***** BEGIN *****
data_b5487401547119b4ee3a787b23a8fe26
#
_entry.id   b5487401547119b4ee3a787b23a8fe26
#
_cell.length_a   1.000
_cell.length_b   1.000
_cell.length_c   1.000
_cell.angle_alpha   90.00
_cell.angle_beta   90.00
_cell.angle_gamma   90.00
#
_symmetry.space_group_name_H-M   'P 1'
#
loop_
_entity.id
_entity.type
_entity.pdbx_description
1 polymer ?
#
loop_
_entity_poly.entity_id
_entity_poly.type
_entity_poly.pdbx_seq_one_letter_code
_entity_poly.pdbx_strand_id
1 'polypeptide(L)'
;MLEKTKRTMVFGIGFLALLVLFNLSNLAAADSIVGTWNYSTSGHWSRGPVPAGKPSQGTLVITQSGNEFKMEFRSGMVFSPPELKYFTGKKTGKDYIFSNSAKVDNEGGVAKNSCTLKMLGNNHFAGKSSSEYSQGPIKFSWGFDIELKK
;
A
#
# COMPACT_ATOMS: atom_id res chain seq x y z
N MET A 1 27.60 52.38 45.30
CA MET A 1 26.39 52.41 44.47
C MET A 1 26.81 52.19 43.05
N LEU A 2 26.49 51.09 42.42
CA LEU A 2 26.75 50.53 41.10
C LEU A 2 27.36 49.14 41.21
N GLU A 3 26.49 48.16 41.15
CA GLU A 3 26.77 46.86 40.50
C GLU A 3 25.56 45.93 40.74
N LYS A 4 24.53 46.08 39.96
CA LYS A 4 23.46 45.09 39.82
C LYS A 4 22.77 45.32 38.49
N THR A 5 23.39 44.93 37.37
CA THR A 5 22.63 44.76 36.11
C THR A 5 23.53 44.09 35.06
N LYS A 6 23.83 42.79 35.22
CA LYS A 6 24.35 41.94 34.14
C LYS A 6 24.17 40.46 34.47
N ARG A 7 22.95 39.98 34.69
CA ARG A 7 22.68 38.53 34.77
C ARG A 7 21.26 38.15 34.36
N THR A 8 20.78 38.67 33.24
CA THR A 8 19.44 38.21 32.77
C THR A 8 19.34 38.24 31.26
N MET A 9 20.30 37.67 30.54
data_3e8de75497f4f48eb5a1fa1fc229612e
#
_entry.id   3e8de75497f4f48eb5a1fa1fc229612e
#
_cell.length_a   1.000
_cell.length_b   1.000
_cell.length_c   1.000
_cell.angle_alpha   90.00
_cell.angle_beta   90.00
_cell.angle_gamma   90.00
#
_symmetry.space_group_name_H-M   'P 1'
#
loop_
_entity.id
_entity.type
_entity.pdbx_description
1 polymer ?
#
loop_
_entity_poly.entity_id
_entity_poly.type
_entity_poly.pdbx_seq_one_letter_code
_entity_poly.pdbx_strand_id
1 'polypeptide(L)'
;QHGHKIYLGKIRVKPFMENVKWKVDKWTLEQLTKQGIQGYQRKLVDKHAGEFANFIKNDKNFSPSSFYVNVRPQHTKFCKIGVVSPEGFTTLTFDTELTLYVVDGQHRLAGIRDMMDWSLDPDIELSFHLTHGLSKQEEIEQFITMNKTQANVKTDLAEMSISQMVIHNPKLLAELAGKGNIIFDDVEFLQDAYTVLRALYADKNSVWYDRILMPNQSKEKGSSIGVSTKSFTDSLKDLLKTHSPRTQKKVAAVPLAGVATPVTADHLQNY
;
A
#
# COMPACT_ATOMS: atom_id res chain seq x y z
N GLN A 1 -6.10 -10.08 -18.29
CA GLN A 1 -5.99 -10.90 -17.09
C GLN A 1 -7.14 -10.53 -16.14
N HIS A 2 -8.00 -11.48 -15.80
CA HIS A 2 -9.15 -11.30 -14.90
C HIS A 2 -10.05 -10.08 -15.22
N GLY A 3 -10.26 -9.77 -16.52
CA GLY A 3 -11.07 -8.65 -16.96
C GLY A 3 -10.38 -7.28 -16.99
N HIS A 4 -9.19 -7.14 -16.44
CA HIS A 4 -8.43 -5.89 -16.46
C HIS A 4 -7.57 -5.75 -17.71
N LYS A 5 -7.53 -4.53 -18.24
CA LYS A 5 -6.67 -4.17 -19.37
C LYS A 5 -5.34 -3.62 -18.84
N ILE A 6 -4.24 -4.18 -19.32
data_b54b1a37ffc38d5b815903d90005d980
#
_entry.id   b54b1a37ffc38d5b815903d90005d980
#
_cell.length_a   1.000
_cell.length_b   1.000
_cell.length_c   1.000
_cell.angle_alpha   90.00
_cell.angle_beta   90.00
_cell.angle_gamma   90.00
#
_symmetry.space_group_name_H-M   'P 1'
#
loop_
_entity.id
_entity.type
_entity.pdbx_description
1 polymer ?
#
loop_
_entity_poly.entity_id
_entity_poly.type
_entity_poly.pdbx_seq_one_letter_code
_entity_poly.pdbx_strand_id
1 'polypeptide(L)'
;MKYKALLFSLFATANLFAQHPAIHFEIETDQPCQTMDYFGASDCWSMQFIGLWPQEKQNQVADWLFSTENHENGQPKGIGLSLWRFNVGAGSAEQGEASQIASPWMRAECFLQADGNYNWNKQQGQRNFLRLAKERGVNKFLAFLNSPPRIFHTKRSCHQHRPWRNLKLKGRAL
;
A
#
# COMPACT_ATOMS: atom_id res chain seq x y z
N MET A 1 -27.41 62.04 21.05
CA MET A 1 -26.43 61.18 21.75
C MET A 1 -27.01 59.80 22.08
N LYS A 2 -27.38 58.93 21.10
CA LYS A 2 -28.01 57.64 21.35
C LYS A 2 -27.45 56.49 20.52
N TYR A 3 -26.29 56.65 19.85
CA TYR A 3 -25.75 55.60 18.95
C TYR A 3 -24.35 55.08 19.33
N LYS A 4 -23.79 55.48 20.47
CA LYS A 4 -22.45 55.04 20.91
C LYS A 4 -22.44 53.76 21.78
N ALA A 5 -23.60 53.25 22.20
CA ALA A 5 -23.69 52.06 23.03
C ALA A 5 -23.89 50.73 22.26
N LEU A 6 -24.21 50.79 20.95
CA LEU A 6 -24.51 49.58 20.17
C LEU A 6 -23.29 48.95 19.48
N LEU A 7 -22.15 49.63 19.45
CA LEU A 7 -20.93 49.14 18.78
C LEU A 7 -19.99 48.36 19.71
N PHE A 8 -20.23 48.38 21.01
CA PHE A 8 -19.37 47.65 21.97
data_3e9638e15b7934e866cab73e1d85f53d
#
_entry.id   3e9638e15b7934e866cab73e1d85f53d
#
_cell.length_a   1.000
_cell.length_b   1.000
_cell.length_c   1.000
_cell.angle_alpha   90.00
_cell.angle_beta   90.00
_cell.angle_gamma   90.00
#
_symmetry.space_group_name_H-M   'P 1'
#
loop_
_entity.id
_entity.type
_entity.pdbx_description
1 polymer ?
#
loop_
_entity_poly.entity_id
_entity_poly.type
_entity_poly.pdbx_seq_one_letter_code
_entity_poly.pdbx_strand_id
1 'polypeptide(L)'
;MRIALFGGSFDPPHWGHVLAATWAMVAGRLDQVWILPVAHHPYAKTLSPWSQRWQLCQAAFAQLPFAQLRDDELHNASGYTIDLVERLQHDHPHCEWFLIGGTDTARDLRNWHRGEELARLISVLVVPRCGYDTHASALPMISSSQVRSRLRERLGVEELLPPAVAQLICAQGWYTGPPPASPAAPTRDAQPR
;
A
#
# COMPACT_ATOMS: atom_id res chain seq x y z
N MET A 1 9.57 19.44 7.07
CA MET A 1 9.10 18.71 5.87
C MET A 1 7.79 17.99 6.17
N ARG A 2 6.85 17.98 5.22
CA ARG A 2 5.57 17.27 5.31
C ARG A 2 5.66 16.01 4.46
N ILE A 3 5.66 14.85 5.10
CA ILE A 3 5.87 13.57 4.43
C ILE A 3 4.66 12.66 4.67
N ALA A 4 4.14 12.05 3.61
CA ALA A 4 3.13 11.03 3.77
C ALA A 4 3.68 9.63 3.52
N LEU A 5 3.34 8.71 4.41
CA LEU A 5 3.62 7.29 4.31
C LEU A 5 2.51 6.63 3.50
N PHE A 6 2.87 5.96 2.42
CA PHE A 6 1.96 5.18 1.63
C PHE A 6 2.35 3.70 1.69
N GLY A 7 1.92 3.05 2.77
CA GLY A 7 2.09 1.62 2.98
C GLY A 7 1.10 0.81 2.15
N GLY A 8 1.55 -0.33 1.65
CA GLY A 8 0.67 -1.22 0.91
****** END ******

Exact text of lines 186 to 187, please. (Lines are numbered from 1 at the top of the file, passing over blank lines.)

CA MET A 1 9.10 18.71 5.87
C MET A 1 7.79 17.99 6.17